Dáil debates

Wednesday, 1 December 2021

Saincheisteanna Tráthúla - Topical Issue Debate

Natural Resources

9:12 am

Photo of Niall CollinsNiall Collins (Limerick County, Fianna Fail) | Oireachtas source

I am taking this matter on behalf of the Minister for the Environment, Climate and Communications, Deputy Eamon Ryan, who is unavailable this morning. I thank Deputy Guirke for raising this very important matter for his constituency and for County Meath. I concur with his concerns and also with his comments on the workforce, which is very skilled and dedicated and works in a high-pressure environment.

Boliden Tara Mines DAC is the operator of Tara Mines, located in Navan, County Meath. While drilling a pilot hole for venting purposes for its return air raise shaft No. 7 for the Tara deep exploration drive, there was an inrush of water to the mine. Thankfully, there were no injuries. The pilot hole broke through into the underground vent drive early in the morning of Sunday, 21 November 2021. Initial water flow was minor but built up over a number of days to a substantial volume and became greater than the mine pumping capacity. The mine authorities took the decision to allow the Tara deep exploration drive, which is over 2.4 km long, to flood. They removed equipment from the deeper sections of the mine and stopped production operations to facilitate this work. Efforts are ongoing to stem the inflow of water into the mine and a number of contingency plans are in place. The mine is containing the water from the pilot hole within the mine workings and it is currently not being discharged to the surface.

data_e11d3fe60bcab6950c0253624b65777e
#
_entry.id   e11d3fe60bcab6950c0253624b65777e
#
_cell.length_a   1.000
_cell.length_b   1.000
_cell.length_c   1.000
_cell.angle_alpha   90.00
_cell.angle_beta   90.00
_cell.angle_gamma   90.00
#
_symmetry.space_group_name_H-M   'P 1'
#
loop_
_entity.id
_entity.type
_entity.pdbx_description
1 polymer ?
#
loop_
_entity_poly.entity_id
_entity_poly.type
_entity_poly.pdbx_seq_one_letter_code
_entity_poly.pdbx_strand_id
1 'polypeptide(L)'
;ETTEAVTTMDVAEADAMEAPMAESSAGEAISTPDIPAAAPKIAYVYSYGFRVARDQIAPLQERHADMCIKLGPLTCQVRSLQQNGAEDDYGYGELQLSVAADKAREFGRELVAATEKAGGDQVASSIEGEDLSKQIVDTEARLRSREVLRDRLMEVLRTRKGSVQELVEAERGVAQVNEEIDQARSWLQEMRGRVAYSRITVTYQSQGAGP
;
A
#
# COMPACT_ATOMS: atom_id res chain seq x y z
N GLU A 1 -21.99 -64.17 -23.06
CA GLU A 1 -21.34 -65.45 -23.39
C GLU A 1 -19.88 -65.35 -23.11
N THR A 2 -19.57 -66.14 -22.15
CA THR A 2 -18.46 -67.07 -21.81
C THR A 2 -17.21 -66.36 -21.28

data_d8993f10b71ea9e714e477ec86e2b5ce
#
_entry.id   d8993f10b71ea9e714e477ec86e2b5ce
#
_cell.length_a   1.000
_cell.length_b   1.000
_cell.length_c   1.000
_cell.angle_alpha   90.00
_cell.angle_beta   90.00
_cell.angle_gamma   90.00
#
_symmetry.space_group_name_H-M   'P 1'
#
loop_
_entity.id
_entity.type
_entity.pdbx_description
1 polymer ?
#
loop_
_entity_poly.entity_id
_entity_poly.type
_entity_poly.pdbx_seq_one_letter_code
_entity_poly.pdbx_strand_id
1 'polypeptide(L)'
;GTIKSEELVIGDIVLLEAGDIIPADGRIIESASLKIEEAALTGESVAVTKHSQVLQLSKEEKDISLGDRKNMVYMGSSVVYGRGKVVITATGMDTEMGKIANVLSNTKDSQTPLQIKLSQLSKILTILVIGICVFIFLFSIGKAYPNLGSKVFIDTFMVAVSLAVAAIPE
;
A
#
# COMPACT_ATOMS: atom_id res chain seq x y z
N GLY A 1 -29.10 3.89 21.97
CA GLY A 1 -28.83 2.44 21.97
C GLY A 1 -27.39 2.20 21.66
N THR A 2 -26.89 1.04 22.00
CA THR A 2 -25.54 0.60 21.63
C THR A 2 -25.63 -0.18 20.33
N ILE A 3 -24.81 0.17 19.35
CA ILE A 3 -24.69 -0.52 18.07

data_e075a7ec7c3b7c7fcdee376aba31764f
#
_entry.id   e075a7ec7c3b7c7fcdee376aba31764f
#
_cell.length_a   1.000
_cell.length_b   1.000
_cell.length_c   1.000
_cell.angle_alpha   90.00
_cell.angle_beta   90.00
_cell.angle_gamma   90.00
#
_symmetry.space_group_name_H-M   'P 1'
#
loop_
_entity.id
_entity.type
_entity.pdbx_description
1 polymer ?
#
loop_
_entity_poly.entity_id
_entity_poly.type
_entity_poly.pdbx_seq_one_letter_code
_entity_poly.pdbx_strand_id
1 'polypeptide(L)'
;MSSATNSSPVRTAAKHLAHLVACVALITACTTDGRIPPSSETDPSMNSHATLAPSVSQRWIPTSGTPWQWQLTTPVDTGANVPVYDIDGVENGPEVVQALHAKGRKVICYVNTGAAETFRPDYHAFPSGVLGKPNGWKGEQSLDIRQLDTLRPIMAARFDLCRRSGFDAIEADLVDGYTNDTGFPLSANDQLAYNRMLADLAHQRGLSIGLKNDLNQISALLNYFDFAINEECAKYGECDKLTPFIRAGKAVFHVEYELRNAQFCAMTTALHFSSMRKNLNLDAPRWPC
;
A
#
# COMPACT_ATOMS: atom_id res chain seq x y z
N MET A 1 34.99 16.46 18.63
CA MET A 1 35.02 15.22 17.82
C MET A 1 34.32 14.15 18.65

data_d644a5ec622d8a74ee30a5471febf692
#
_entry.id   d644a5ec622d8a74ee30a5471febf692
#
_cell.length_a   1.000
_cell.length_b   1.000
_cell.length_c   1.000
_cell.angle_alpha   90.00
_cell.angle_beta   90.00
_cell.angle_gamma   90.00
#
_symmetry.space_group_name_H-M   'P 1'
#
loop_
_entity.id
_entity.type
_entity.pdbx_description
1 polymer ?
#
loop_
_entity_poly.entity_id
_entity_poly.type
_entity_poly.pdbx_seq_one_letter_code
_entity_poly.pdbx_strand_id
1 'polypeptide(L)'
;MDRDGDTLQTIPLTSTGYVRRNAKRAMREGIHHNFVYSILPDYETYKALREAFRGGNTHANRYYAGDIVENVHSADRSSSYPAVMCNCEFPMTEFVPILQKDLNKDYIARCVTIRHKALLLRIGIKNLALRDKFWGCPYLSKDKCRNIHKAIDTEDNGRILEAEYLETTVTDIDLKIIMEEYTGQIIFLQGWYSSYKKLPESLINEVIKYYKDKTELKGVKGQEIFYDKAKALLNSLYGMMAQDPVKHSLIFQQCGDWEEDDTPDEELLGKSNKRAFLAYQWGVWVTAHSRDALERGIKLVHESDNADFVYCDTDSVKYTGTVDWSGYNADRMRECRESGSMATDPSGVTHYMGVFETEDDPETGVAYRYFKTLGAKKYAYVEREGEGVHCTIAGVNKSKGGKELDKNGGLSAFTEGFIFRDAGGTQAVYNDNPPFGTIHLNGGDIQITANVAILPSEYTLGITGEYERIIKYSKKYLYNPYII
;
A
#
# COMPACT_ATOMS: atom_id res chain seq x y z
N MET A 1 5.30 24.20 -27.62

Mining in Ireland is highly regulated. For any mine to operate in Ireland it requires planning permission from the relevant local authority, in this case Meath County Council, an integrated pollution control or industrial emissions licence from the Environmental Protection Agency, EPA, and a State mining facility from the Minister for the Environment, Climate and Communications. Health and safety for the mines are regulated by the Health and Safety Authority, HSA, which brought in new mining legislation in 2018, namely the Safety, Health and Welfare at Work (Mines) Regulations, Sl 133 of 2018. The regulations apply to all mines where people work and set out duties on the owner, operator, manager and employees at a mine with respect to persons at or in the area immediately surrounding a mine. The regulations came into operation on 30 April 2018.

The Department of the Environment, Climate and Communications, through the Geoscience Regulation Office, GSRO, is actively monitoring the situation and is liaising with the EPA and Meath County Council on the matter. Officials from the GSRO visited the Tara site earlier this week and engagement is ongoing between the regulators and Boliden. However, it is not yet known when mining operations will restart.

The Department of the Environment, Climate and Communications is currently finalising a draft policy statement on mineral exploration and mining. Submissions as part of a public consultation which concluded on 15 October last are currently being considered. The Government will consider the draft policy statement early next year. The draft policy statement highlights the important role of minerals in our everyday lives and the critical role they will play in our transition to net-zero emissions and carbon neutrality by 2050.

As is the case with the Navan mine, mining activities also have the potential to enhance and grow local communities, not just in terms of the provision of skilled jobs and the financial contribution they make to local economies, but also in terms of infrastructural improvements and improvements in the human capital they deliver in rural areas. It is not possible at this point to say when the Navan mine will become operational again, but the situation is being closely monitored.


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